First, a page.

A few nights later, Juliette and Sara met for a date along the Seine, and then returned home, where, as planned, Juliette was to meet Sara for the first time. Sara put on lacy underthings, thigh-high tights, heels, and lipstick, then got under the covers and called Juliette in from the other room. She approached Sara gently, thinking about doing the things that would feel good to her. She fondled Sara’s nipples, kissed her way up Sara’s thigh. It was clear that Sara was responding. They both got off that night.
Suddenly, Paris was every bit as romantic as Juliette had imagined, and Sara was showing up every night in their bed. “I would come home and make our dinner, then he’d get into lingerie, and it’d be sexy time. We were having sex more than once a day,” says Juliette, smiling broadly. When she was at work, Sara would text her pictures of herself en femme and descriptions of what they’d do when she got home. They’d never felt so close. “It went from being my secret to our secret,” Sara says. Sometimes the sexual energy was so charged that they’d hesitate to squeeze into the pocket-size Parisian elevators, knowing that in that tight space, it’s likely their bodies would touch.
The sex was so good, in fact, that it took Juliette a while to come to terms with the idea that what she viewed as fantasy play in the bedroom might not always stay there. “In the moment, we were so sexual about it that I kept thinking of it as sexual. But then in the back of my head would be this question, like, Is this going to move forward in a different direction? You know, I was still having sex with my husband — beard, hair, penis — I just got to like the taste of lipstick.” But as Sara began spending more and more time at home en femme, Juliette began wondering if she would start to miss her husband, and if he would ever go entirely away. “I’d think, What if this is real? Is this fantasy with Sara? Is this something we’re going to do tomorrow? Or in two years?” Compounding matters, she had no one she could talk to about it — not without outing Sara.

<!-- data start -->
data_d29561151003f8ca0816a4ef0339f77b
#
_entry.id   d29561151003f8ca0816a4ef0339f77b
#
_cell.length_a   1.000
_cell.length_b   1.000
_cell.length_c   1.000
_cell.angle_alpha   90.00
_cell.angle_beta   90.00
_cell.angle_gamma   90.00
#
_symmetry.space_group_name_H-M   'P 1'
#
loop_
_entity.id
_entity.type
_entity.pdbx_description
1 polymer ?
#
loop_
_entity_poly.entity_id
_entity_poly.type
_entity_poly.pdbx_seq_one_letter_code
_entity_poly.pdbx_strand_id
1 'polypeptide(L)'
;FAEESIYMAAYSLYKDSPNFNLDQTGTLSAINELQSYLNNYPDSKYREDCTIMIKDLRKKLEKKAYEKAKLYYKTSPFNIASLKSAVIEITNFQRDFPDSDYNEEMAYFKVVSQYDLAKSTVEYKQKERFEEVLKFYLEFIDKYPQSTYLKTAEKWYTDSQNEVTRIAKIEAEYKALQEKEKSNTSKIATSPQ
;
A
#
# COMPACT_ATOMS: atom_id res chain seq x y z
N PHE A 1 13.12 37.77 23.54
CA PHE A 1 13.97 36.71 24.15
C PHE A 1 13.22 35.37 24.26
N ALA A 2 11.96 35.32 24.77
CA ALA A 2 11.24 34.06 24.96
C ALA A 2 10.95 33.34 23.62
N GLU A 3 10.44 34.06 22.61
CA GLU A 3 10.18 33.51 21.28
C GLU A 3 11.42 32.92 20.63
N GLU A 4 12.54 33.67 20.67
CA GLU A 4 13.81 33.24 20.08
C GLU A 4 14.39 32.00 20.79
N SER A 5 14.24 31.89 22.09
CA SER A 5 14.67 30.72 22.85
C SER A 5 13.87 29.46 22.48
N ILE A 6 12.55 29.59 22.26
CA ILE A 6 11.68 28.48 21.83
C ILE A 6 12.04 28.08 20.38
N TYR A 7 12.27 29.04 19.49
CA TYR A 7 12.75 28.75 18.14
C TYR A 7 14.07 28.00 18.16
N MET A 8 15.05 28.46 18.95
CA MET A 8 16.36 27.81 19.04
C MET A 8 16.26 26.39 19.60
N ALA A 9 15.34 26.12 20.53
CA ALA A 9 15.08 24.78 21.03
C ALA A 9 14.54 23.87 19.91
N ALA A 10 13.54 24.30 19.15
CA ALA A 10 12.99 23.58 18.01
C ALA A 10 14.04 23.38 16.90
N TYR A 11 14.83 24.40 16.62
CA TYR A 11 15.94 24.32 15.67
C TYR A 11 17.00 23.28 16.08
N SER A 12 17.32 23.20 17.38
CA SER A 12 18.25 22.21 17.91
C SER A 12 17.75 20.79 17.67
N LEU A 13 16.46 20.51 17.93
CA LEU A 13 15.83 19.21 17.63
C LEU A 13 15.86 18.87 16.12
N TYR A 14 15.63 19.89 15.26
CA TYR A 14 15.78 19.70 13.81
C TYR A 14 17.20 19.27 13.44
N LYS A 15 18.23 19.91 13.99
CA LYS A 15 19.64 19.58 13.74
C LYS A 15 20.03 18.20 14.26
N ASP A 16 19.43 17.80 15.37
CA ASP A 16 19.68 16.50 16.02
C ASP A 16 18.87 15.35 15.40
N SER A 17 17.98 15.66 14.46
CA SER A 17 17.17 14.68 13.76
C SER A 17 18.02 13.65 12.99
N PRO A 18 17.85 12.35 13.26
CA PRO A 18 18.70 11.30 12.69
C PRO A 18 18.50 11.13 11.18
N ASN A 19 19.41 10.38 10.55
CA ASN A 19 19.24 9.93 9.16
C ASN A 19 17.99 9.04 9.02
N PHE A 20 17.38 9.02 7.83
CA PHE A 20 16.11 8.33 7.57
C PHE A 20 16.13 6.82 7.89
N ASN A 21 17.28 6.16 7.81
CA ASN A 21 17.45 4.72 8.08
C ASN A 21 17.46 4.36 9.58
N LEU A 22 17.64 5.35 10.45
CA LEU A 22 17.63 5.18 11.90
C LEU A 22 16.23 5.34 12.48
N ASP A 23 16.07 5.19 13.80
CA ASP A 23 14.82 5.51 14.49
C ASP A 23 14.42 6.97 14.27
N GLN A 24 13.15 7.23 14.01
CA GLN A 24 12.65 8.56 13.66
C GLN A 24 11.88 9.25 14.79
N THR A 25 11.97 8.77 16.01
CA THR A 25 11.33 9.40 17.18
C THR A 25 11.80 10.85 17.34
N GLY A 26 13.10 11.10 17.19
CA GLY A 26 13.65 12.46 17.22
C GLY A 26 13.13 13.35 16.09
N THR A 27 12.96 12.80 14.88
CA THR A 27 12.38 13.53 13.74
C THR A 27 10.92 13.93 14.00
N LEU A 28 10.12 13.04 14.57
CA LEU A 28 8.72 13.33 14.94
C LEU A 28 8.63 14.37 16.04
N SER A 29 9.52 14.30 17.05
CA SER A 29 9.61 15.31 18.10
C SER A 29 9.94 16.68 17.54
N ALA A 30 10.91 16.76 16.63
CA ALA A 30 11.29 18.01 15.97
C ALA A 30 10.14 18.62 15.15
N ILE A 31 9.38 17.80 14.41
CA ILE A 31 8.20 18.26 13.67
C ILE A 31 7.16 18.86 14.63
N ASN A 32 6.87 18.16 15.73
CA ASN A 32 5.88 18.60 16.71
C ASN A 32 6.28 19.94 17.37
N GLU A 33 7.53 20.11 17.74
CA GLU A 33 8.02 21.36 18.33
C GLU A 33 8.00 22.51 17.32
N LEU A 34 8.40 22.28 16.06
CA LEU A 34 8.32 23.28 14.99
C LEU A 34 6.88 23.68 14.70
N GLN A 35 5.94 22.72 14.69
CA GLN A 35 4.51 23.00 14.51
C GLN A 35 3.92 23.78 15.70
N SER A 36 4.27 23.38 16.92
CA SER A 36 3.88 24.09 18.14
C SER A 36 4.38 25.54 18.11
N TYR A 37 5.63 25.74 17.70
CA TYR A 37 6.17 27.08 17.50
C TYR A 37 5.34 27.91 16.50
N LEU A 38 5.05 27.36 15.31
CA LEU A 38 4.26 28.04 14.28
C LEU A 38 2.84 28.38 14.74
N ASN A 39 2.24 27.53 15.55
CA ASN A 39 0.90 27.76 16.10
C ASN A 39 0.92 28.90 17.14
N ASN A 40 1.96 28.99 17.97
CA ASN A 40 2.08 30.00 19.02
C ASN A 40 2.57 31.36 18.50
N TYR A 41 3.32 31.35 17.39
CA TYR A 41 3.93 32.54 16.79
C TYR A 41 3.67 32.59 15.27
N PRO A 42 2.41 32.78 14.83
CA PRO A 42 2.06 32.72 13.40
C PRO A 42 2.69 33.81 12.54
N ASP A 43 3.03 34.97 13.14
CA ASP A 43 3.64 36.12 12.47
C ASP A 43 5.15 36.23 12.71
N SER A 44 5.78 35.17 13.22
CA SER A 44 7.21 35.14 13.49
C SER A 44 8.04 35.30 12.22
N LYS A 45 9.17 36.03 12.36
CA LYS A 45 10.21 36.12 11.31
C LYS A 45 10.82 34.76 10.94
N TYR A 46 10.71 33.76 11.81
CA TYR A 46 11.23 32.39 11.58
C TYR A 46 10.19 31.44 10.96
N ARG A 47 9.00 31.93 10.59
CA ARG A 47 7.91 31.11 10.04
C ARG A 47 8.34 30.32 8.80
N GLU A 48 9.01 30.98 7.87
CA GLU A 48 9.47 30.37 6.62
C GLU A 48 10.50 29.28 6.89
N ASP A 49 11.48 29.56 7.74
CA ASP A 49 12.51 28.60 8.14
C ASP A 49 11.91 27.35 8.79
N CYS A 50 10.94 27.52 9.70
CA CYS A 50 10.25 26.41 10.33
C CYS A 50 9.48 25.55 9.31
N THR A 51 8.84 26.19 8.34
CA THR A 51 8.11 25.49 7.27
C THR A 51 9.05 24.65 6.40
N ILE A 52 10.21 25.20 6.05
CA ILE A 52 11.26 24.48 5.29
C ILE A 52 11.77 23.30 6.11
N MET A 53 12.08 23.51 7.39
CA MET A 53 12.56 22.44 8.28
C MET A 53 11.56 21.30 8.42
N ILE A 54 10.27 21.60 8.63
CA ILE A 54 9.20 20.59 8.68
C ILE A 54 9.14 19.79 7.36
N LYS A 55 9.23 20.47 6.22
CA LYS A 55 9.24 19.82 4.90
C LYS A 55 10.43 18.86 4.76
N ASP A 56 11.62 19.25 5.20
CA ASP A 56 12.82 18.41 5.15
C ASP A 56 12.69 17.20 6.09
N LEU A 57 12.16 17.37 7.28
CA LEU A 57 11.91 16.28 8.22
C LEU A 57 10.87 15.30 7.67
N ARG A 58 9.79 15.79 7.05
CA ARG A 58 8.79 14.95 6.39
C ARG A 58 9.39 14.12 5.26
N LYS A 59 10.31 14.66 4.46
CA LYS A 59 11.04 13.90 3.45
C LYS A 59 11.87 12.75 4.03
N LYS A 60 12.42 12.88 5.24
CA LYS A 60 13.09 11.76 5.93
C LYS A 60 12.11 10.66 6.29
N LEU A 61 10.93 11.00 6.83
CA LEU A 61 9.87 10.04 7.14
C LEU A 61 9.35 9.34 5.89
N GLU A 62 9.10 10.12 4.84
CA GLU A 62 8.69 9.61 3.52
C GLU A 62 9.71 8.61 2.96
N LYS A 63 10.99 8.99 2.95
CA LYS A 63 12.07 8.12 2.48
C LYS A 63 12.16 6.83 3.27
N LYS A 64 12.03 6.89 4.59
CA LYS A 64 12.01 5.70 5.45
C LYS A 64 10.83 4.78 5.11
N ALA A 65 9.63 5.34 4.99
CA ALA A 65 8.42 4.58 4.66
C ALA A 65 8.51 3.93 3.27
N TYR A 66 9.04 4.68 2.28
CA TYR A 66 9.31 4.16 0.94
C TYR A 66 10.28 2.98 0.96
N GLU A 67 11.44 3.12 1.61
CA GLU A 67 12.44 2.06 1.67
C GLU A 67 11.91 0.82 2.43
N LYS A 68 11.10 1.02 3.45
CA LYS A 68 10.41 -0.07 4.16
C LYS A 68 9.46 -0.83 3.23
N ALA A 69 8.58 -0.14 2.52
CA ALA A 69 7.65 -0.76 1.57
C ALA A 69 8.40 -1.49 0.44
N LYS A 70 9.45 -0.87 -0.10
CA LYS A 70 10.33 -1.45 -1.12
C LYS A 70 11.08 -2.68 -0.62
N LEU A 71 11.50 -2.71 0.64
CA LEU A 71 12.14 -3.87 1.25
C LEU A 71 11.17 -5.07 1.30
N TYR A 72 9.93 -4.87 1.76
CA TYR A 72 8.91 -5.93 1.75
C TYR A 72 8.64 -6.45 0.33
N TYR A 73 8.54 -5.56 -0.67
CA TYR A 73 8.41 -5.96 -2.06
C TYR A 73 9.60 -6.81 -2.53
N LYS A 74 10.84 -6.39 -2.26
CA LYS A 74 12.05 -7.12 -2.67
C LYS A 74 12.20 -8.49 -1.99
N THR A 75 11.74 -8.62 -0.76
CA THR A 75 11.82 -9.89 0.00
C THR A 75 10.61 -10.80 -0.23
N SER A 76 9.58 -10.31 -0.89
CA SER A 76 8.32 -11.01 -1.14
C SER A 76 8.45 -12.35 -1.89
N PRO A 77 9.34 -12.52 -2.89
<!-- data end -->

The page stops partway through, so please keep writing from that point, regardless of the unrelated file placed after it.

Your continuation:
At the same time, Sara was exploring her own thoughts on transitioning physically and realizing that it was probably inevitable, even if she wasn’t sure when. They both know that if Sara does transition, they’d want to try to make their marriage work. “But I think that’s naïve to think that that’s a given,” Juliette says. Suddenly, she’s wiping tears from her eyes. “I don’t want to even think about not being with this person I’ve built a life with. I love him.”
“Them,” Sara softly reminds her.
“I love him and her so much. But I’ve known him for almost a decade and Sara for a year and change. I still have mostly him, so I’m not sure what it would be like to have mostly her.”
At the very least, she’s hoping Sara will hold off on transitioning until they have children. “I would have children yesterday if I could,” she says. “But is that something we can still do together, or is transitioning going to take precedence over that?” If Sara can’t delay her transition, would she be willing to bank her sperm? They’ve only just begun to broach these issues. “There’s a lot of unknown there.” For now, Juliette is willing to wait it out, in the hopes that whatever may happen, it can happen with some version of the person, or persons, she loves.
“There is something star-crossed about trans couples sometimes,” Boyd says when I meet up with her a few days later. “I was very much in love with my husband, and I will always miss being married to that person. The thing that helped me around it a little bit was realizing I was never married to him, I was married to somebody who looked like him and who I could project all that himness onto, but when I go back and look at our wedding photos, it’s like, ‘She was making such a valiant effort to look like a man, like a groom.’ I never married a guy, I married a woman.”